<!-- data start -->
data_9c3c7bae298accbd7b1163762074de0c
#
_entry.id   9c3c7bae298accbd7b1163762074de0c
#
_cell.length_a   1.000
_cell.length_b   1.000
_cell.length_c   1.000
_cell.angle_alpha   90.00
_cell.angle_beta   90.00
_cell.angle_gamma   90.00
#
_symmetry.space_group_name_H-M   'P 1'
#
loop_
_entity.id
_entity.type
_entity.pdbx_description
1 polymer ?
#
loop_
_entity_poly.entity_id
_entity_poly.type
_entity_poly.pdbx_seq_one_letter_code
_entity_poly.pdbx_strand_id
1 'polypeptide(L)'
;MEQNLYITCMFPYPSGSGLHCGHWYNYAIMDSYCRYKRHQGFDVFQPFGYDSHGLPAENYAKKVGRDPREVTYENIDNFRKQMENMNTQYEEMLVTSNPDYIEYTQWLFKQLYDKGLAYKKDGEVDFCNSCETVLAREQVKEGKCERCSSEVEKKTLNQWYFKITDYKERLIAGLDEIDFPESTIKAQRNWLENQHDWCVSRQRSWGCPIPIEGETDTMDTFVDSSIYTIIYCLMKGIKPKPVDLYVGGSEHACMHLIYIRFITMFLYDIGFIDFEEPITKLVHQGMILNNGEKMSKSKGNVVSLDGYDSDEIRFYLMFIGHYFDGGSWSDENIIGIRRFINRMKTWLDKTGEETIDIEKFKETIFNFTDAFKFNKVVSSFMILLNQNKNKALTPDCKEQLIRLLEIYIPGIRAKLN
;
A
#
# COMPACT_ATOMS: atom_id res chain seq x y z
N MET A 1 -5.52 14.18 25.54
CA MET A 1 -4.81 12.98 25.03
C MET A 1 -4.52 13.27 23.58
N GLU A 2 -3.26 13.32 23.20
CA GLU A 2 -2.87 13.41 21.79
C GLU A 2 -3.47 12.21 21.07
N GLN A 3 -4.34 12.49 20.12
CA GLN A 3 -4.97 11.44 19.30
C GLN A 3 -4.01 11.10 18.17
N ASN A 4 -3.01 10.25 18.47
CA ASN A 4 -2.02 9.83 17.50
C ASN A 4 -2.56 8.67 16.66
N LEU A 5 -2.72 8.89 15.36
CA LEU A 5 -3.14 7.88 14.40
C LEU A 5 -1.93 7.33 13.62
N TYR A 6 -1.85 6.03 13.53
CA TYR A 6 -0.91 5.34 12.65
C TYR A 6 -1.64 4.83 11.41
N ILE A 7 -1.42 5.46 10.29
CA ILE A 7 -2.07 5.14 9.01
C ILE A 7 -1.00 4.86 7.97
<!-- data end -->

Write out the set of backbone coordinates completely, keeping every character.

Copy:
data_9c3c7bae298accbd7b1163762074de0c
#
_entry.id   9c3c7bae298accbd7b1163762074de0c
#
_cell.length_a   1.000
_cell.length_b   1.000
_cell.length_c   1.000
_cell.angle_alpha   90.00
_cell.angle_beta   90.00
_cell.angle_gamma   90.00
#
_symmetry.space_group_name_H-M   'P 1'
#
loop_
_entity.id
_entity.type
_entity.pdbx_description
1 polymer ?
#
loop_
_entity_poly.entity_id
_entity_poly.type
_entity_poly.pdbx_seq_one_letter_code
_entity_poly.pdbx_strand_id
1 'polypeptide(L)'
;MEQNLYITCMFPYPSGSGLHCGHWYNYAIMDSYCRYKRHQGFDVFQPFGYDSHGLPAENYAKKVGRDPREVTYENIDNFRKQMENMNTQYEEMLVTSNPDYIEYTQWLFKQLYDKGLAYKKDGEVDFCNSCETVLAREQVKEGKCERCSSEVEKKTLNQWYFKITDYKERLIAGLDEIDFPESTIKAQRNWLENQHDWCVSRQRSWGCPIPIEGETDTMDTFVDSSIYTIIYCLMKGIKPKPVDLYVGGSEHACMHLIYIRFITMFLYDIGFIDFEEPITKLVHQGMILNNGEKMSKSKGNVVSLDGYDSDEIRFYLMFIGHYFDGGSWSDENIIGIRRFINRMKTWLDKTGEETIDIEKFKETIFNFTDAFKFNKVVSSFMILLNQNKNKALTPDCKEQLIRLLEIYIPGIRAKLN
;
A
#
# COMPACT_ATOMS: atom_id res chain seq x y z
N MET A 1 -5.52 14.18 25.54
CA MET A 1 -4.81 12.98 25.03
C MET A 1 -4.52 13.27 23.58
N GLU A 2 -3.26 13.32 23.20
CA GLU A 2 -2.87 13.41 21.79
C GLU A 2 -3.47 12.21 21.07
N GLN A 3 -4.34 12.49 20.12
CA GLN A 3 -4.97 11.44 19.30
C GLN A 3 -4.01 11.10 18.17
N ASN A 4 -3.01 10.25 18.47
CA ASN A 4 -2.02 9.83 17.50
C ASN A 4 -2.56 8.67 16.66
N LEU A 5 -2.72 8.89 15.36
CA LEU A 5 -3.14 7.88 14.40
C LEU A 5 -1.93 7.33 13.62
N TYR A 6 -1.85 6.03 13.53
CA TYR A 6 -0.91 5.34 12.65
C TYR A 6 -1.64 4.83 11.41
N ILE A 7 -1.42 5.46 10.29
CA ILE A 7 -2.07 5.14 9.01
C ILE A 7 -1.00 4.86 7.97